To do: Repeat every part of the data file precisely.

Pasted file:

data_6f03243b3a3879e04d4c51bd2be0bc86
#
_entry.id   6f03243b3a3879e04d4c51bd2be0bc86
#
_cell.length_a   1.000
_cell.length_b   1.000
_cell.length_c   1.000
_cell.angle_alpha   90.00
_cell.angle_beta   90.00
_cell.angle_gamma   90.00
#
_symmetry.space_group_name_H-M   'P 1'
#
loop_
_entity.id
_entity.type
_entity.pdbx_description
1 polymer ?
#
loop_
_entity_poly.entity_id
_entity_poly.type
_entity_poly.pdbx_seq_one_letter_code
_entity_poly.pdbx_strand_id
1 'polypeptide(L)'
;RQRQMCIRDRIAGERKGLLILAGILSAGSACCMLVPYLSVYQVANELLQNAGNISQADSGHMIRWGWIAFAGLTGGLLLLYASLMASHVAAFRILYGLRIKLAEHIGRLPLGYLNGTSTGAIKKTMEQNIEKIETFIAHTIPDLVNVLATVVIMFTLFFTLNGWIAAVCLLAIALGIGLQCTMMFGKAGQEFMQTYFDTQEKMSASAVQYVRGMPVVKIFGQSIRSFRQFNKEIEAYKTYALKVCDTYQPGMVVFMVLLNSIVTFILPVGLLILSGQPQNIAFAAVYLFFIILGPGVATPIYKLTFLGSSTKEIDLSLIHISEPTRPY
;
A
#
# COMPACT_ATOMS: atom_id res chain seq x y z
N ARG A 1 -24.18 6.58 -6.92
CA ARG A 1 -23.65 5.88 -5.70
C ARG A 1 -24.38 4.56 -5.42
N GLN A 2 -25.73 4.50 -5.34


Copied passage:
data_6f03243b3a3879e04d4c51bd2be0bc86
#
_entry.id   6f03243b3a3879e04d4c51bd2be0bc86
#
_cell.length_a   1.000
_cell.length_b   1.000
_cell.length_c   1.000
_cell.angle_alpha   90.00
_cell.angle_beta   90.00
_cell.angle_gamma   90.00
#
_symmetry.space_group_name_H-M   'P 1'
#
loop_
_entity.id
_entity.type
_entity.pdbx_description
1 polymer ?
#
loop_
_entity_poly.entity_id
_entity_poly.type
_entity_poly.pdbx_seq_one_letter_code
_entity_poly.pdbx_strand_id
1 'polypeptide(L)'
;RQRQMCIRDRIAGERKGLLILAGILSAGSACCMLVPYLSVYQVANELLQNAGNISQADSGHMIRWGWIAFAGLTGGLLLLYASLMASHVAAFRILYGLRIKLAEHIGRLPLGYLNGTSTGAIKKTMEQNIEKIETFIAHTIPDLVNVLATVVIMFTLFFTLNGWIAAVCLLAIALGIGLQCTMMFGKAGQEFMQTYFDTQEKMSASAVQYVRGMPVVKIFGQSIRSFRQFNKEIEAYKTYALKVCDTYQPGMVVFMVLLNSIVTFILPVGLLILSGQPQNIAFAAVYLFFIILGPGVATPIYKLTFLGSSTKEIDLSLIHISEPTRPY
;
A
#
# COMPACT_ATOMS: atom_id res chain seq x y z
N ARG A 1 -24.18 6.58 -6.92
CA ARG A 1 -23.65 5.88 -5.70
C ARG A 1 -24.38 4.56 -5.42
N GLN A 2 -25.73 4.50 -5.34